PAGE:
Mid-semester feedback, like all student feedback, can be a valuable tool to find out how students are learning in your class and what you might do to increase their likelihood of success. An excellent tool for fine-tuning your teaching to a particular class, it can help you to understand what’s working well and what you might do differently to better meet your teaching goals and students’ needs.
Seeking this feedback does not have to take a lot of time or resources; you can decide how structured or extensive you would like this feedback to be. These decisions often depend on your class size and your own evaluation of how well your class(es) are going. For example, if you have a large class or if your expectations for student learning are being met, you might choose a less structured assessment. On the other hand, more structured feedback can be useful to identify specifics aspects of the learning experience that you want to monitor more closely.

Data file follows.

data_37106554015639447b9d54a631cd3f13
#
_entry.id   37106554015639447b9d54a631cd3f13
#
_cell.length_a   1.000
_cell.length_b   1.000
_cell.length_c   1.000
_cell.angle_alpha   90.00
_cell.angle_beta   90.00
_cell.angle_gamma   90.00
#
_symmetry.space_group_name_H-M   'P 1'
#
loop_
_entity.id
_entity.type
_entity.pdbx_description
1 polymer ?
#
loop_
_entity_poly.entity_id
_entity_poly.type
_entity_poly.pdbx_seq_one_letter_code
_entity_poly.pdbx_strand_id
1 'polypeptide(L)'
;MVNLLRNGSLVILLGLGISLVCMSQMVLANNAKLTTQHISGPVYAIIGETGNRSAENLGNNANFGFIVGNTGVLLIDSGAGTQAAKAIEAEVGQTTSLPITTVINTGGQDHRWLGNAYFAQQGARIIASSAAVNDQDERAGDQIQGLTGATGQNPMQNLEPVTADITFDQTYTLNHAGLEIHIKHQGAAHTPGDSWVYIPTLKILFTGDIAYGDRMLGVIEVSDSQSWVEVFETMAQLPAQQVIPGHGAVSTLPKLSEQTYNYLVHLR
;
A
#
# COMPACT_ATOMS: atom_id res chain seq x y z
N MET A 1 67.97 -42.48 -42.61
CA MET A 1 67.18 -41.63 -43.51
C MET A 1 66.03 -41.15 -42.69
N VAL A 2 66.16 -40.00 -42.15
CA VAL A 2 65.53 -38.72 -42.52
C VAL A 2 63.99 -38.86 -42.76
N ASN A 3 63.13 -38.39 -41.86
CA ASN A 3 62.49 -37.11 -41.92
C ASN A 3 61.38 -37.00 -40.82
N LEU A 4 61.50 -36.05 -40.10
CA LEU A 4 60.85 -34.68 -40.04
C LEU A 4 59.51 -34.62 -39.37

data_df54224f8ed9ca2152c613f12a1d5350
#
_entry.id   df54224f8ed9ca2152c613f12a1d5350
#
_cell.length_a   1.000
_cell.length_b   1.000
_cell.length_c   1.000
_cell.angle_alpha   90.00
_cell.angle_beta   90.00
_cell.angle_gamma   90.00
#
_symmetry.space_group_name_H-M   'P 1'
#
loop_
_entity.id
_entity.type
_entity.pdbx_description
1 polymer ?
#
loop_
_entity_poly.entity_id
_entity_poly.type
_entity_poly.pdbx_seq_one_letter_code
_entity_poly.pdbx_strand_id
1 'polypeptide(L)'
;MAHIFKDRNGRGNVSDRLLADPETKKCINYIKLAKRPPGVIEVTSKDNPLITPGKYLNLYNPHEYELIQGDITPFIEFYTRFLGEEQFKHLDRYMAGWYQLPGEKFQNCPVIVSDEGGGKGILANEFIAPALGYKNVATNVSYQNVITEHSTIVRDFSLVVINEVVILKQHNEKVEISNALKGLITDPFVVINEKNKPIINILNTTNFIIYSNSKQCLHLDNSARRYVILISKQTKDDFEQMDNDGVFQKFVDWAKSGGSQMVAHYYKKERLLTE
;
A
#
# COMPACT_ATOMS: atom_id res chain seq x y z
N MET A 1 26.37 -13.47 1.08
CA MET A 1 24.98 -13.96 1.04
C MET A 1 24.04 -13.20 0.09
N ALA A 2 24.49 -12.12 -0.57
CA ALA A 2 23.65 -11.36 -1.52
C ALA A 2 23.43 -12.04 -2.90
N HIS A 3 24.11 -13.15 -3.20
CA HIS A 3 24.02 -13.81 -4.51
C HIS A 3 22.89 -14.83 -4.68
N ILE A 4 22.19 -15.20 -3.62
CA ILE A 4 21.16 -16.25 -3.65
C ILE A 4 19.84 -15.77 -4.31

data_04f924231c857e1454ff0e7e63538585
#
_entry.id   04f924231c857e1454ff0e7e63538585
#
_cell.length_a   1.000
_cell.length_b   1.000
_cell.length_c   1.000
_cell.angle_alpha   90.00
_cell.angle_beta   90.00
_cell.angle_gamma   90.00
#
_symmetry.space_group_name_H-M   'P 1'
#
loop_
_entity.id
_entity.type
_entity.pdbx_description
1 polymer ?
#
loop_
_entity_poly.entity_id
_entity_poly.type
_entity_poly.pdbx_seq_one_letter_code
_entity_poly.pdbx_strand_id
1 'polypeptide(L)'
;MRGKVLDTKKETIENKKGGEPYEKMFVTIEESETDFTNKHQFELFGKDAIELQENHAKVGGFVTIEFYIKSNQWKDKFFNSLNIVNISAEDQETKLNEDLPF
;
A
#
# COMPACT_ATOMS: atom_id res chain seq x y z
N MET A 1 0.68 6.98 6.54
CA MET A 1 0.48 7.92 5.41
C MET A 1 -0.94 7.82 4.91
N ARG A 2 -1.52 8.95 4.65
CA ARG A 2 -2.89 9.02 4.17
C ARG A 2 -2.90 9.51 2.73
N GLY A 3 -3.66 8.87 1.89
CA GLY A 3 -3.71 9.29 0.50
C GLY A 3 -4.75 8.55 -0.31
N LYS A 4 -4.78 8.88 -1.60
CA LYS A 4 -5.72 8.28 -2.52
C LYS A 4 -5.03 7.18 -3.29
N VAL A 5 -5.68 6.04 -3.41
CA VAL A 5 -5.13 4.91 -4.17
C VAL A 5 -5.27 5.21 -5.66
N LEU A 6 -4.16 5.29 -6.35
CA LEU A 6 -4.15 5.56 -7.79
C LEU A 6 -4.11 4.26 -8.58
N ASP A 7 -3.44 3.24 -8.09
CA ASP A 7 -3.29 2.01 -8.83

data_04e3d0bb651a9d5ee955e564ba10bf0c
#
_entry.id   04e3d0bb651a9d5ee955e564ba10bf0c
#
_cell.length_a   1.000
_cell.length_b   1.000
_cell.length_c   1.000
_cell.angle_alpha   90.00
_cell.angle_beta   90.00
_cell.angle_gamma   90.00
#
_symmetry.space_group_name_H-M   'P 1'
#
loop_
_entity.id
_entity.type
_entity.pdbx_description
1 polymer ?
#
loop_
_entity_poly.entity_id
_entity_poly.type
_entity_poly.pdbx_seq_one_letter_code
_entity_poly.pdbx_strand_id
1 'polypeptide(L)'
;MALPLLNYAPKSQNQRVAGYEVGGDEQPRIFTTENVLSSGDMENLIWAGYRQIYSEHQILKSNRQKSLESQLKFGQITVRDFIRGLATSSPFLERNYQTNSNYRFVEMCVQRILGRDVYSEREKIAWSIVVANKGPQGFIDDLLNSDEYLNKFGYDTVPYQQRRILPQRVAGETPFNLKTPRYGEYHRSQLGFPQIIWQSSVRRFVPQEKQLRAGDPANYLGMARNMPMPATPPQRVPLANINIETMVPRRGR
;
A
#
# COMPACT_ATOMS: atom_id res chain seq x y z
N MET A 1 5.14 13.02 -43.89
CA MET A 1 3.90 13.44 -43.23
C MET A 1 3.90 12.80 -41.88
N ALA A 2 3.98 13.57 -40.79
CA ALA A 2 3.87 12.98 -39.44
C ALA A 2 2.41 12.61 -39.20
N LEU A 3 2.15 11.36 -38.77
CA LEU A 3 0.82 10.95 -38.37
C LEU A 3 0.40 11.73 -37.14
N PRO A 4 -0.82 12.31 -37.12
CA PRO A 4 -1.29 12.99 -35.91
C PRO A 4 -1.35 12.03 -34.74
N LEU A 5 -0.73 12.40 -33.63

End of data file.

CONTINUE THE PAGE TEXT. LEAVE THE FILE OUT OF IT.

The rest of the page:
Students are typically happy to provide this information; often they see it as an indicator of your interest in their learning. You can choose whether it is anonymous or not. While not necessary, you might consider offering participation points as an incentive for more structured assessments. Do remember if you seek mid-semester feedback students will expect you to respond to it in a meaningful way.
Less structured feedback typically involves students answering a version of the following three questions in writing:
What aspect(s) of this course most helps you to learn?
What aspect(s) of this course are most challenging for you?
Do you have any suggestions to help you better learn?
Quantitative approaches to this kind of feedback can require less tailoring to a specific course. The following example provides a few of the categories you might want to address in your assessment, but you can always add more and/or revise the categories below. Introductory large courses are ideal for this type of approach. And, you can always choose to ask for both quantitative and qualitative feedback.
|How is the pace of the course for you?||Too slow 1||2||Fine 3||4||Too fast 5|
|How is the course’s level of challenge for you?||Too easy 1||2||Fine 3||4||Too hard 5|